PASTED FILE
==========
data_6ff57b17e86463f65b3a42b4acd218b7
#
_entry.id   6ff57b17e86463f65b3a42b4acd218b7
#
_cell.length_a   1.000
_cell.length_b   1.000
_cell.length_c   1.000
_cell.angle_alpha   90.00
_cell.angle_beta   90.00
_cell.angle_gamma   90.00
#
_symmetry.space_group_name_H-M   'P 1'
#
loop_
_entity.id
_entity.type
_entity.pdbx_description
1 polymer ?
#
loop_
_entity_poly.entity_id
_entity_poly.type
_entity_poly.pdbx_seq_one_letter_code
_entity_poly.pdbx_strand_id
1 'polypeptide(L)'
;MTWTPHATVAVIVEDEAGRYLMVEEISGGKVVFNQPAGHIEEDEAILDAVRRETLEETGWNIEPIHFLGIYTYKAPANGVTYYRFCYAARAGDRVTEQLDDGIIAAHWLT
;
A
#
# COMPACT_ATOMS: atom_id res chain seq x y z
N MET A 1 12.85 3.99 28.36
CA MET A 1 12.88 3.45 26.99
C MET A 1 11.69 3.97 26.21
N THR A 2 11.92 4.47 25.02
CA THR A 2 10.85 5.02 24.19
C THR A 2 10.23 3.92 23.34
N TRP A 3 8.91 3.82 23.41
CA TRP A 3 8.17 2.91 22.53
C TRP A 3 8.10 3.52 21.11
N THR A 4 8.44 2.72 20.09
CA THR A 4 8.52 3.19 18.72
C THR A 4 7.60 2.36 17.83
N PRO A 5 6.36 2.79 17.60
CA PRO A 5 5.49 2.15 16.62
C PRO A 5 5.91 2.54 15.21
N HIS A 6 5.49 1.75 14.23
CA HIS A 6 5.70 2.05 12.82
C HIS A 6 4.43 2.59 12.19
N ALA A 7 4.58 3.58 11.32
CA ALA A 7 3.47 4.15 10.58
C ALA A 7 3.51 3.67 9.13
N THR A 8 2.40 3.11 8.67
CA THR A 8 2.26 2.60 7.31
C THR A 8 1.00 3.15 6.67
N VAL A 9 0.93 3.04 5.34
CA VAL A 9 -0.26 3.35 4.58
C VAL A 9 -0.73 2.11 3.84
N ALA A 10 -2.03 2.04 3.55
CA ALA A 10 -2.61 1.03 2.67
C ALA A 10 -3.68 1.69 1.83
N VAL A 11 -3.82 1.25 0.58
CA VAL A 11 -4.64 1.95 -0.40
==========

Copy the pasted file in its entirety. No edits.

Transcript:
data_6ff57b17e86463f65b3a42b4acd218b7
#
_entry.id   6ff57b17e86463f65b3a42b4acd218b7
#
_cell.length_a   1.000
_cell.length_b   1.000
_cell.length_c   1.000
_cell.angle_alpha   90.00
_cell.angle_beta   90.00
_cell.angle_gamma   90.00
#
_symmetry.space_group_name_H-M   'P 1'
#
loop_
_entity.id
_entity.type
_entity.pdbx_description
1 polymer ?
#
loop_
_entity_poly.entity_id
_entity_poly.type
_entity_poly.pdbx_seq_one_letter_code
_entity_poly.pdbx_strand_id
1 'polypeptide(L)'
;MTWTPHATVAVIVEDEAGRYLMVEEISGGKVVFNQPAGHIEEDEAILDAVRRETLEETGWNIEPIHFLGIYTYKAPANGVTYYRFCYAARAGDRVTEQLDDGIIAAHWLT
;
A
#
# COMPACT_ATOMS: atom_id res chain seq x y z
N MET A 1 12.85 3.99 28.36
CA MET A 1 12.88 3.45 26.99
C MET A 1 11.69 3.97 26.21
N THR A 2 11.92 4.47 25.02
CA THR A 2 10.85 5.02 24.19
C THR A 2 10.23 3.92 23.34
N TRP A 3 8.91 3.82 23.41
CA TRP A 3 8.17 2.91 22.53
C TRP A 3 8.10 3.52 21.11
N THR A 4 8.44 2.72 20.09
CA THR A 4 8.52 3.19 18.72
C THR A 4 7.60 2.36 17.83
N PRO A 5 6.36 2.79 17.60
CA PRO A 5 5.49 2.15 16.62
C PRO A 5 5.91 2.54 15.21
N HIS A 6 5.49 1.75 14.23
CA HIS A 6 5.70 2.05 12.82
C HIS A 6 4.43 2.59 12.19
N ALA A 7 4.58 3.58 11.32
CA ALA A 7 3.47 4.15 10.58
C ALA A 7 3.51 3.67 9.13
N THR A 8 2.40 3.11 8.67
CA THR A 8 2.26 2.60 7.31
C THR A 8 1.00 3.15 6.67
N VAL A 9 0.93 3.04 5.34
CA VAL A 9 -0.26 3.35 4.58
C VAL A 9 -0.73 2.11 3.84
N ALA A 10 -2.03 2.04 3.55
CA ALA A 10 -2.61 1.03 2.67
C ALA A 10 -3.68 1.69 1.83
N VAL A 11 -3.82 1.25 0.58
CA VAL A 11 -4.64 1.95 -0.40